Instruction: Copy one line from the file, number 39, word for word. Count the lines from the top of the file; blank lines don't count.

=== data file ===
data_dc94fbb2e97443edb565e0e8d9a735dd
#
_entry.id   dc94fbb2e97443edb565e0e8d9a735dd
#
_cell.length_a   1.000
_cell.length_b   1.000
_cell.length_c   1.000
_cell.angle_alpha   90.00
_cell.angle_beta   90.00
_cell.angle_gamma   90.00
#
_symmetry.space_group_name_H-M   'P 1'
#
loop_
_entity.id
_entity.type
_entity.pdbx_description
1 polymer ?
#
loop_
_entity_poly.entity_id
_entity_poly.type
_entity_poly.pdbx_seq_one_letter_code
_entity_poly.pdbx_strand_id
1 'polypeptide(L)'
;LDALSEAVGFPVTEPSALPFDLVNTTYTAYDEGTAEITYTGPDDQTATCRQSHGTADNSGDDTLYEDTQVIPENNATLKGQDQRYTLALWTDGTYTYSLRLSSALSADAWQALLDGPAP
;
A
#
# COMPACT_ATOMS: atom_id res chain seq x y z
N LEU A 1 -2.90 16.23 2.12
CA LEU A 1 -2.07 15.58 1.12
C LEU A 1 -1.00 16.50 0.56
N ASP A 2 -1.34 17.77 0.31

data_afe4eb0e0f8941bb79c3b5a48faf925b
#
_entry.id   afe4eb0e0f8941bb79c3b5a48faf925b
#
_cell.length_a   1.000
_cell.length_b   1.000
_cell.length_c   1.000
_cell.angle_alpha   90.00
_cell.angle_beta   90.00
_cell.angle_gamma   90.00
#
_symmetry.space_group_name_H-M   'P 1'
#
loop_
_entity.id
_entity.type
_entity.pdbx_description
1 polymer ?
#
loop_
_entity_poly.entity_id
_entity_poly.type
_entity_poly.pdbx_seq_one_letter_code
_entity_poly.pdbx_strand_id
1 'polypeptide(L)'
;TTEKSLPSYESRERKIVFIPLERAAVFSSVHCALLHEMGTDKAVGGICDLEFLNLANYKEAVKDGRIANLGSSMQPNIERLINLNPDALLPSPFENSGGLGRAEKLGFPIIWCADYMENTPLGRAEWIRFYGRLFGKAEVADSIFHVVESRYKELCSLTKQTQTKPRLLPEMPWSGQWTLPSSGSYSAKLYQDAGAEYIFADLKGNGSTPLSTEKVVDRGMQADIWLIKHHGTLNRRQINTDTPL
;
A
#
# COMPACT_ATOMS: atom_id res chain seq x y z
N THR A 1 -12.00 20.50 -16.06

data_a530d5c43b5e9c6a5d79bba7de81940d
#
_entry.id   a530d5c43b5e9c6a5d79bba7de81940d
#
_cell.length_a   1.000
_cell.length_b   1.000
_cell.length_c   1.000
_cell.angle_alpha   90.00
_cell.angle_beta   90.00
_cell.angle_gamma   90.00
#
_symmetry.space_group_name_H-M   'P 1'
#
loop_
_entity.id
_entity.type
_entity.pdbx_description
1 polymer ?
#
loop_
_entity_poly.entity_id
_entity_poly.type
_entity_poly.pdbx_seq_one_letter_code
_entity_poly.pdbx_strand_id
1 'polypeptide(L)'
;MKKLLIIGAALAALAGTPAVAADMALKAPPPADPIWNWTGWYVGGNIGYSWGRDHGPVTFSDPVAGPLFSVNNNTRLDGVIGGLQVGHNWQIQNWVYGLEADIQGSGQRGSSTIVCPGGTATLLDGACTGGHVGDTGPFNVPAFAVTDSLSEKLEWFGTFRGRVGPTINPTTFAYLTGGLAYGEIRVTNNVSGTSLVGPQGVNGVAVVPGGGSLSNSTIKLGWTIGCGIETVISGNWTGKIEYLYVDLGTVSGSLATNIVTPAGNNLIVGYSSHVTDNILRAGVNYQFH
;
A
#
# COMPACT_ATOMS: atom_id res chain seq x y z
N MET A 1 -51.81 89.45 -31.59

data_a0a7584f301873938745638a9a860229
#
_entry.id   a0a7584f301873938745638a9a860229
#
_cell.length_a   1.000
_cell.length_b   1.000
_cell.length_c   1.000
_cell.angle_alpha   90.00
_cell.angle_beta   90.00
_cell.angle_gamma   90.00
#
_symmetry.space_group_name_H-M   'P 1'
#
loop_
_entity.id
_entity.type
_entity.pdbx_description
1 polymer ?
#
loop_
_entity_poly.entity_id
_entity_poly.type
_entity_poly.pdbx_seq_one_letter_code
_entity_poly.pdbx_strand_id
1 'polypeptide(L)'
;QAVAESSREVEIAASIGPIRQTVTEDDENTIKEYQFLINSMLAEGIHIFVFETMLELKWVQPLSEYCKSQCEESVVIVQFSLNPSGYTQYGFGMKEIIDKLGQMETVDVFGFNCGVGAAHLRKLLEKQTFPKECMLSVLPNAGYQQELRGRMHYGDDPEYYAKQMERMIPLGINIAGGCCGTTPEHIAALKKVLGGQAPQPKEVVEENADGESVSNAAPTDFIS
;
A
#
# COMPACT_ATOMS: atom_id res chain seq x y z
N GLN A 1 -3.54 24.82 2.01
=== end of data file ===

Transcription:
_cell.length_a   1.000